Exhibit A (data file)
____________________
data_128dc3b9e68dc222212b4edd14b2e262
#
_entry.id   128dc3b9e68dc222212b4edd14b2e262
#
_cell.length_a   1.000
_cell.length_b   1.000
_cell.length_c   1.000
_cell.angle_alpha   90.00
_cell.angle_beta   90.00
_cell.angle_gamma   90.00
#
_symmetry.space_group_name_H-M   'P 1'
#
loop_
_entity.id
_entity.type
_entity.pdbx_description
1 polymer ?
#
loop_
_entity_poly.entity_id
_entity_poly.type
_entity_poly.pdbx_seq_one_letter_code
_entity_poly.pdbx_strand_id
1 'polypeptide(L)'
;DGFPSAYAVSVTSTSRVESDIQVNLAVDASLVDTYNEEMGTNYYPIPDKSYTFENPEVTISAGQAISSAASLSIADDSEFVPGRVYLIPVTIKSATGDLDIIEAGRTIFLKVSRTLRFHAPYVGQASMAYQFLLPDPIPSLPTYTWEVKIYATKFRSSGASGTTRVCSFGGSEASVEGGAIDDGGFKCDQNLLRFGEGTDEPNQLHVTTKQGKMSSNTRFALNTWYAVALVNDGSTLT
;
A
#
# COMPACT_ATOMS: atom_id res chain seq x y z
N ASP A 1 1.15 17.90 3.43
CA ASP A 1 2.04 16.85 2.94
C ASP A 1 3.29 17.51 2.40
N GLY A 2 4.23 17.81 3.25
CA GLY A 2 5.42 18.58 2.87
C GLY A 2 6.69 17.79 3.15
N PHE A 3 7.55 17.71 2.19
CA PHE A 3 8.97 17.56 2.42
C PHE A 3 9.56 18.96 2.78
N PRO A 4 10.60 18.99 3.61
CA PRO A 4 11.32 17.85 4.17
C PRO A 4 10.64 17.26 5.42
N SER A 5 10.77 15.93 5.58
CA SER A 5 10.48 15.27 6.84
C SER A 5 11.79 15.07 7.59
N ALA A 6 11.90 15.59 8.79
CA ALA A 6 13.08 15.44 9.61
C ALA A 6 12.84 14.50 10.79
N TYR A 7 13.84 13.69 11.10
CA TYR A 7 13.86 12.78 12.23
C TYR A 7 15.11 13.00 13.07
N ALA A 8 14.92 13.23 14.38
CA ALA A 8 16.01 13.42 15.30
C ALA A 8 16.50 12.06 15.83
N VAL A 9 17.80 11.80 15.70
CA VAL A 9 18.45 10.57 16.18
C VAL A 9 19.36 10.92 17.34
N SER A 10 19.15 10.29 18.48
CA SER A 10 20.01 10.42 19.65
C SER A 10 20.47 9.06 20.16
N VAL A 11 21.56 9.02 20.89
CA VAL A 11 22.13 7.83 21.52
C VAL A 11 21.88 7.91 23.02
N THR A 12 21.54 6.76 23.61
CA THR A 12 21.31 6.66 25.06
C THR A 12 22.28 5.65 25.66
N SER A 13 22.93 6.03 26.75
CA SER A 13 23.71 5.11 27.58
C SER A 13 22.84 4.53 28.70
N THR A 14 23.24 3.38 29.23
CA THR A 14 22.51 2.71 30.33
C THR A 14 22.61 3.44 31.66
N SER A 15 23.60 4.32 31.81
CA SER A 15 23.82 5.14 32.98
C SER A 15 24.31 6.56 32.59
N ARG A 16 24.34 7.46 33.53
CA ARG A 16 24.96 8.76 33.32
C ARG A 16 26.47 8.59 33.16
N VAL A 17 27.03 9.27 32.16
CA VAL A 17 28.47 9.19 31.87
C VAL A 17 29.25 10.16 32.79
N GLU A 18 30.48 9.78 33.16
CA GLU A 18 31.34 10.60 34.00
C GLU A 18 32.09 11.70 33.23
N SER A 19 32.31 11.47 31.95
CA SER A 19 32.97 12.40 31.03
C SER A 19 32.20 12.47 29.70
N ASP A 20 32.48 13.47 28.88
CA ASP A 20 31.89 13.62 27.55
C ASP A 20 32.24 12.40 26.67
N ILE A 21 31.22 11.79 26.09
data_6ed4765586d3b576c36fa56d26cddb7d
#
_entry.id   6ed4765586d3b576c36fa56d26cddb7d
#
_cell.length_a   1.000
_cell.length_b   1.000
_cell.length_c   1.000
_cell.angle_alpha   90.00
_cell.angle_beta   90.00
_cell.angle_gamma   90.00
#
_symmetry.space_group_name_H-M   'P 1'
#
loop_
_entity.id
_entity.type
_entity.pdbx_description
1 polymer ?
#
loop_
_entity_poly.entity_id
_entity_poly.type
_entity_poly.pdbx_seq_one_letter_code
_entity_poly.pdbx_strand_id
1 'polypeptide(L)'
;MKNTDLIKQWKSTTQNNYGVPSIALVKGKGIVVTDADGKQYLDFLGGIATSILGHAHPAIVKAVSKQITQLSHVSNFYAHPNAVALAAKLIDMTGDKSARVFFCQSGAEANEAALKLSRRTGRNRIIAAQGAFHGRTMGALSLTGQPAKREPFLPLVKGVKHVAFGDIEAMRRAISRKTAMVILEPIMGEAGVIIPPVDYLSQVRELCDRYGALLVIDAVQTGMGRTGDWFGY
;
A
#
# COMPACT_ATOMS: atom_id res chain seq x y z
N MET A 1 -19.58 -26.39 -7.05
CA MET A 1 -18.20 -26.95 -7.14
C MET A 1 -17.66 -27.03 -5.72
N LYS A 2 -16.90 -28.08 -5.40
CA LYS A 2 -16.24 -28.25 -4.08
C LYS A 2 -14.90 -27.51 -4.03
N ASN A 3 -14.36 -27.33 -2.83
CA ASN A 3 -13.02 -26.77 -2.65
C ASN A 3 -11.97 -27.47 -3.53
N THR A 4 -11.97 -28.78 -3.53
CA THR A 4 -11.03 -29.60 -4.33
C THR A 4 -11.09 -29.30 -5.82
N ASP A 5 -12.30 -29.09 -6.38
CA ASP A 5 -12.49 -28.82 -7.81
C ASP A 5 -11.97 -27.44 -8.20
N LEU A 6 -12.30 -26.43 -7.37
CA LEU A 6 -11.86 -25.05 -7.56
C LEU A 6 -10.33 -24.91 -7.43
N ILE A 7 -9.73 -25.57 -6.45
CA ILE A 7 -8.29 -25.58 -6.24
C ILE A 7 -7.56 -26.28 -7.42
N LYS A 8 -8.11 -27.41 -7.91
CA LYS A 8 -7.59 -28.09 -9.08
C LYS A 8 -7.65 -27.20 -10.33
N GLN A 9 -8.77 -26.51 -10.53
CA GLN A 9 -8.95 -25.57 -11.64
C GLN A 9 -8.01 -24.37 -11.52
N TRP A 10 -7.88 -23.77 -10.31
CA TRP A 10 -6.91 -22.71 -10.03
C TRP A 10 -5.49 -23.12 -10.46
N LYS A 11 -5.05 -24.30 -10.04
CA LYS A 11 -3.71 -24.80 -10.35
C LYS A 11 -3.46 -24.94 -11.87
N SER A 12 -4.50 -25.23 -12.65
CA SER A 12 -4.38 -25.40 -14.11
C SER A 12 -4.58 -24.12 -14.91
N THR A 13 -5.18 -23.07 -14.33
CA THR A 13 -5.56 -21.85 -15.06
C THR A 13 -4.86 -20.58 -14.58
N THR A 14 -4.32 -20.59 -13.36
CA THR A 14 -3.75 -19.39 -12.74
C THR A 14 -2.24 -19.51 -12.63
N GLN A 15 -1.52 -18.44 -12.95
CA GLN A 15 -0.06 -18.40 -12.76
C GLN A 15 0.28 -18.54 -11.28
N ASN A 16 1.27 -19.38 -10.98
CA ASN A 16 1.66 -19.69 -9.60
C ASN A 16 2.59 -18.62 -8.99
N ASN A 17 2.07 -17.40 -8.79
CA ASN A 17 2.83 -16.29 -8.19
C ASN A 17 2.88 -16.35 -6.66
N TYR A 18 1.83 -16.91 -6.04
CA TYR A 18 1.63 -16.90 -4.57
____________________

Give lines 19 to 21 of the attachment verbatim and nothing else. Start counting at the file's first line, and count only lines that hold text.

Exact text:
#
loop_
_entity_poly.entity_id